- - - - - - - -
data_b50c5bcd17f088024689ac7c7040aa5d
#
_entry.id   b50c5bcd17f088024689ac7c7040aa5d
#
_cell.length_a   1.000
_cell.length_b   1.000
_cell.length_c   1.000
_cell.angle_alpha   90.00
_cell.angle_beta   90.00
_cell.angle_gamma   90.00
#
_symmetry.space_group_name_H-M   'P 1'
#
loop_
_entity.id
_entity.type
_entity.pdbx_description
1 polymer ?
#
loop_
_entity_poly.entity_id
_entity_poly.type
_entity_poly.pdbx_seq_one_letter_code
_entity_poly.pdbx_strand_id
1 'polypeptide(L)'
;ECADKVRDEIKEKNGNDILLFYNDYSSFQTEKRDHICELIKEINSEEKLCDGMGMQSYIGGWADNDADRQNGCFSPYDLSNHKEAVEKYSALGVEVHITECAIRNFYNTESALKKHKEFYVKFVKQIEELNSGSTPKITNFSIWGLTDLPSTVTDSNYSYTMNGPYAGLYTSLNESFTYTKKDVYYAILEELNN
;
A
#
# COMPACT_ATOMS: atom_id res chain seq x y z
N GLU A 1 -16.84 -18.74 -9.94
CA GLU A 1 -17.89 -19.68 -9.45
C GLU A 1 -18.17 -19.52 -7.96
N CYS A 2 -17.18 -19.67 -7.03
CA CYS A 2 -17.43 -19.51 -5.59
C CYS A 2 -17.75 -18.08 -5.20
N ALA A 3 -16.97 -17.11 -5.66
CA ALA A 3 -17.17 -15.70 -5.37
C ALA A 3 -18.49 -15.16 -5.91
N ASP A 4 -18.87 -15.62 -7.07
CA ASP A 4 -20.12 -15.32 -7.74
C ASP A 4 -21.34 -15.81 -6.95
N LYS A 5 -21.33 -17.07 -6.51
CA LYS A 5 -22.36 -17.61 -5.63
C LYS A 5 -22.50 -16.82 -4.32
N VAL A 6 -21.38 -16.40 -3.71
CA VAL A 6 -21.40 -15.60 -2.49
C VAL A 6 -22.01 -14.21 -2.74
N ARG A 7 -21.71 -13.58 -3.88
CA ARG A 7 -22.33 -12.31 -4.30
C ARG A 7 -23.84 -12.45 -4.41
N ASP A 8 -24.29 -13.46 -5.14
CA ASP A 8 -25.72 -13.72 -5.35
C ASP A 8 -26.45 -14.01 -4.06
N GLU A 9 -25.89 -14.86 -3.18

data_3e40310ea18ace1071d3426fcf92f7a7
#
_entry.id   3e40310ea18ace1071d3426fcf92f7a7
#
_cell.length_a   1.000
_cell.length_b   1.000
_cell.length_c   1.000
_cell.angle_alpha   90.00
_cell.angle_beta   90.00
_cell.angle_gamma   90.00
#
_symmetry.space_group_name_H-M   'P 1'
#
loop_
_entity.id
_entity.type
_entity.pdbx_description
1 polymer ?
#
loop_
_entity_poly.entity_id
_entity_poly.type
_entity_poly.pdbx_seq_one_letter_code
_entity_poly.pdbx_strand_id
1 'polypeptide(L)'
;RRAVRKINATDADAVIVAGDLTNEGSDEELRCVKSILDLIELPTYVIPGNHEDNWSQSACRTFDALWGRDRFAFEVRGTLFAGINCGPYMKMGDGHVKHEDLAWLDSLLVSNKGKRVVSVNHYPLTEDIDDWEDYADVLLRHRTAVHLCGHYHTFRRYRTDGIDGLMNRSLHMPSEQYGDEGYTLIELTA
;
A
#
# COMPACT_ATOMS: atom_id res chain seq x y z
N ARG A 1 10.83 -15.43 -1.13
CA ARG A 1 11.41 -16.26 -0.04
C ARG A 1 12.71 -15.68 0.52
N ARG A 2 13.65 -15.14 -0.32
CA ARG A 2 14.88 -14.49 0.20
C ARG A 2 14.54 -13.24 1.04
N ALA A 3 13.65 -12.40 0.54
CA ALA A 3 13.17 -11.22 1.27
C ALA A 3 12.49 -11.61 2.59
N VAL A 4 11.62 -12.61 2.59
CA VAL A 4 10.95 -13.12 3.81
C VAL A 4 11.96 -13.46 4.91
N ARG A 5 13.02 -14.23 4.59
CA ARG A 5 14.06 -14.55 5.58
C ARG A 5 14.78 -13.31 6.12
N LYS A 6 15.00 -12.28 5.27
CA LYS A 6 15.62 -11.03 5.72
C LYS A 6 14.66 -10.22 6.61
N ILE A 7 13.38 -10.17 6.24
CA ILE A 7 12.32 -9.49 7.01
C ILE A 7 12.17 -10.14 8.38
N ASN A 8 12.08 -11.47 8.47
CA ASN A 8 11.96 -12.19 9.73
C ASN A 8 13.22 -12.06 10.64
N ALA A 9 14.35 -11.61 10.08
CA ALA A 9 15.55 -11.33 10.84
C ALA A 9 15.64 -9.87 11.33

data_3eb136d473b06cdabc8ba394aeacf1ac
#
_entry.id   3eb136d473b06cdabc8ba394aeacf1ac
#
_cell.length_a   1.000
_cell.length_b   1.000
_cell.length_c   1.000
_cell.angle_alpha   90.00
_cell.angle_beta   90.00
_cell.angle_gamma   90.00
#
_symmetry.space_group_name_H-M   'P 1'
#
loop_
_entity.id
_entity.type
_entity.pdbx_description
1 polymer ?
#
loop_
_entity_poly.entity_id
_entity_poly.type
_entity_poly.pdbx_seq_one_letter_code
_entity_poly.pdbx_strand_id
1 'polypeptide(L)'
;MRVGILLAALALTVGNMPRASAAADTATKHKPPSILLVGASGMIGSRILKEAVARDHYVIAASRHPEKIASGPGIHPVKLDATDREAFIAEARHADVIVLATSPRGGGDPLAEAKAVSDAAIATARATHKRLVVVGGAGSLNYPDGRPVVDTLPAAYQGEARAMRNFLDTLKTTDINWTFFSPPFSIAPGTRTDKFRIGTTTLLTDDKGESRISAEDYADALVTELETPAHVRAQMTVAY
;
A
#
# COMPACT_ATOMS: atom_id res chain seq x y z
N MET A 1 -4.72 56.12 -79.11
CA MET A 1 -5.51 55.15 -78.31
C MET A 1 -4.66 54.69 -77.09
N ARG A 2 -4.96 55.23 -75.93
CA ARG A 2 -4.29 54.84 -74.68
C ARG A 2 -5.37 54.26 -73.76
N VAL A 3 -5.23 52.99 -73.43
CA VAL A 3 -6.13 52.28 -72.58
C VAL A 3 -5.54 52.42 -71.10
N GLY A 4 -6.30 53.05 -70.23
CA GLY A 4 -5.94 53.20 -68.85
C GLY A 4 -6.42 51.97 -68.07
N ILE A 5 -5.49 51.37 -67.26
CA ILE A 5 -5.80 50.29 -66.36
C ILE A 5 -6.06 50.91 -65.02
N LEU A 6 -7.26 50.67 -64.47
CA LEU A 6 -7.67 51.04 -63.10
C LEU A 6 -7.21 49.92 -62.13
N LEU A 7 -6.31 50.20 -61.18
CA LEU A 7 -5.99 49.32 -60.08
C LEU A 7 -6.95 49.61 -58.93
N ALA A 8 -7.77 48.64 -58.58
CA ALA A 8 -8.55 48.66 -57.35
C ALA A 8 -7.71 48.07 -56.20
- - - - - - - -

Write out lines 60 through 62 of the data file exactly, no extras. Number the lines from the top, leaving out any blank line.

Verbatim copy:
_cell.length_a   1.000
_cell.length_b   1.000
_cell.length_c   1.000